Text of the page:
Inflammation and gum disease can result from the bacteria build-up in the gums. It can also continue on into the sockets of the teeth, and even worse, it can spread into the bone and cause a serious infection (osteomyelitis). 

Infection of the gums might not seem that serious, but if left untreated, the bacteria can travel to the bloodstream and cause kidney problems, heart disease, blood poisoning, and even septic shock. 

In addition to the possibility of severe conditions arising, an infection can cause a great deal of pain for your pet and may result in a loss of appetite. It is possible to determine your dog’s overall dental health by how bad their breath smells.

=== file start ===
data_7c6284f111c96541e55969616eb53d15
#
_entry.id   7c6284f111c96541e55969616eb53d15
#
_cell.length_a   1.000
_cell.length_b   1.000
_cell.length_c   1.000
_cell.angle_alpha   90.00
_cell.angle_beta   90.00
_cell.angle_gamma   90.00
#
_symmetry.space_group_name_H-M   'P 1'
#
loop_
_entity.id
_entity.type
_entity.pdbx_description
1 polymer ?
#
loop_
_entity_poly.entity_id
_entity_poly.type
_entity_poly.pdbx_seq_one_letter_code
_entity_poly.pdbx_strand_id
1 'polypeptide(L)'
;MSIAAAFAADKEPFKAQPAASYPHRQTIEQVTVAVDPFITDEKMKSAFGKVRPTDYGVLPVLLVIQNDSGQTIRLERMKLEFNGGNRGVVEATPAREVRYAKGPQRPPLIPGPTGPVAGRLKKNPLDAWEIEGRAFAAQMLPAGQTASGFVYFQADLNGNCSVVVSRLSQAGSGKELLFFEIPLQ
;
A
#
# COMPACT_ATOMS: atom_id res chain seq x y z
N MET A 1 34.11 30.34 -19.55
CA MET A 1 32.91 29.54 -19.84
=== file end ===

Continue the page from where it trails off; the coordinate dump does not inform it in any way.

It is possible for poor doggy breath to simply be caused by something getting lodged in their teeth and rotting. 

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It is not uncommon for dogs to scavenge for strange foreign objects in the garden or around the house. While some dogs enjoy eating dead rats, birds, and sometimes even feces, others suffer from something called pica. 

They tend to eat almost anything that catches their eye, regardless of whether it resembles food or not. In any case, if you find that your dog’s breath emits an unpleasant odor, make sure that nothing is decomposing in their teeth.

Aside from metabolic disorders such as renal failure and diabetes, the foul breath may also occur as a side effect of metabolic problems. If your dog suffers from kidney failure, the odor from his mouth might be metallic-smelling. Since the kidneys aren’t working properly, numerous toxins collect that would otherwise be filtered out. The smell of diabetes can vary from person to person. Sugar excess in the blood may cause your breath to smell sweeter. Bacteria thrive on sugar, causing the smell to have a sour note due to excessive bacterial growth.